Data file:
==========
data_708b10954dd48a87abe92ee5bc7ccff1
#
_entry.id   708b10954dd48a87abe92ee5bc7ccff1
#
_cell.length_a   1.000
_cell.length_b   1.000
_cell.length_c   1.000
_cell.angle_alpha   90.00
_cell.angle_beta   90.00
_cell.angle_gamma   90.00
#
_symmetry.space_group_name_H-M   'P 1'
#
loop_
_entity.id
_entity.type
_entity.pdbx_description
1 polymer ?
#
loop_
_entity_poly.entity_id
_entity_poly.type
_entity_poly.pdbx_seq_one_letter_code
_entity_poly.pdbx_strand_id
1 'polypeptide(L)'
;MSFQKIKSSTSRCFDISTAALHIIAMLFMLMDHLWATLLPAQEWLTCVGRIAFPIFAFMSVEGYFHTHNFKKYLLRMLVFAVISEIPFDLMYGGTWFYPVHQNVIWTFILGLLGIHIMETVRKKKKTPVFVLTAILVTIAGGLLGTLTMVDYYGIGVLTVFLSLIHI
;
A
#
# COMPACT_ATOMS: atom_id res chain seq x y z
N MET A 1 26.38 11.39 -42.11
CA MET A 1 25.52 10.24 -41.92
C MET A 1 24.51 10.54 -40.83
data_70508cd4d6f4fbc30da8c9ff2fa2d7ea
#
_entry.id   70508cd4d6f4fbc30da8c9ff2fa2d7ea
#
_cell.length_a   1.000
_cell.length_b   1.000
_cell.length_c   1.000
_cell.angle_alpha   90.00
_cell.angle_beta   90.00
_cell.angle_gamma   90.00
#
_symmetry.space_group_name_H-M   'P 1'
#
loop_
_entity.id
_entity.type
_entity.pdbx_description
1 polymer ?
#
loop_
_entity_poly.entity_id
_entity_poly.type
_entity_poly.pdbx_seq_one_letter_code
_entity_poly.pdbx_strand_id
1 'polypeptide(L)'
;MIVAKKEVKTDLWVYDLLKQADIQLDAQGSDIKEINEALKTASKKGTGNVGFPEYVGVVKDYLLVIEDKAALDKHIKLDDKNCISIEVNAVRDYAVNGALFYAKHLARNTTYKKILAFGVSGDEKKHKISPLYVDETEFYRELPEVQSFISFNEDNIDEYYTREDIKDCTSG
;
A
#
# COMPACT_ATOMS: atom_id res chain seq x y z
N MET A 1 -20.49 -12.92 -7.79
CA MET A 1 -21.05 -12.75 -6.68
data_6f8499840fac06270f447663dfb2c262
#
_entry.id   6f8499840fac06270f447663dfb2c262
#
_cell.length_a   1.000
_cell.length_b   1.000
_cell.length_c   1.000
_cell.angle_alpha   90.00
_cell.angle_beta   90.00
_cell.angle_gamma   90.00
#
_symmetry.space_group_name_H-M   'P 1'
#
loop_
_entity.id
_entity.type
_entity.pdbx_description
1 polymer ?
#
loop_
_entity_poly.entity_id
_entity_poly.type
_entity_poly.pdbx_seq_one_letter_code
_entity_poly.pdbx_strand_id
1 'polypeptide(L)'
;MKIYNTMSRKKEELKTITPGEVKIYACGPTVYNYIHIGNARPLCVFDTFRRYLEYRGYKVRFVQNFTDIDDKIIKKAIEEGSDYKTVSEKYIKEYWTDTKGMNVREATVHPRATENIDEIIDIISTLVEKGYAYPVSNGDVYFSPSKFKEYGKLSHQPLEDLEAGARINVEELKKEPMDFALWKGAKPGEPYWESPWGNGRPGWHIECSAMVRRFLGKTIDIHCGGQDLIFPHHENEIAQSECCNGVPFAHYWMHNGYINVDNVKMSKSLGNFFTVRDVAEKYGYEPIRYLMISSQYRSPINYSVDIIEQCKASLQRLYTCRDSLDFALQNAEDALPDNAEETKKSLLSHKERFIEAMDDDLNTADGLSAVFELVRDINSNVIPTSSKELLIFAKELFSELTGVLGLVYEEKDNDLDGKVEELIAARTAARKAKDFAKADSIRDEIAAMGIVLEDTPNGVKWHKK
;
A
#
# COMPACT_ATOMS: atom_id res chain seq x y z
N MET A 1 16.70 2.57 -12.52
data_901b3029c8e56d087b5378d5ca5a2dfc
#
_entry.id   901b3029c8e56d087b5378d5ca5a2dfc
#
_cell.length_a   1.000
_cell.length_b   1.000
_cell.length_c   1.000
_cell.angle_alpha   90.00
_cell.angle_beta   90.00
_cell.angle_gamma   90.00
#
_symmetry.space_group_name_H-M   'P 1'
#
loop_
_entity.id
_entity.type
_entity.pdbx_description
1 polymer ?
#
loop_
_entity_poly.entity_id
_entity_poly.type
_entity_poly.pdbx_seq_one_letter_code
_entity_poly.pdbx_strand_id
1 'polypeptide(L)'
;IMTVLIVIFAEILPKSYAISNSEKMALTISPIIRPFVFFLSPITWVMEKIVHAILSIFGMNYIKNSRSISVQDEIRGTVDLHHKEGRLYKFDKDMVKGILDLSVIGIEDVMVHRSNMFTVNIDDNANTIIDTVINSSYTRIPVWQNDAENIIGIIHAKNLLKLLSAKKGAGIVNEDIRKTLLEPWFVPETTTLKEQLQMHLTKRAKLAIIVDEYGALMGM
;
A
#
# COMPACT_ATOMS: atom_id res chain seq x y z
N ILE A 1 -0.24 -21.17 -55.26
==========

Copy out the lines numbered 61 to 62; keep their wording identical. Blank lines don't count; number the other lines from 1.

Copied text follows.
A
#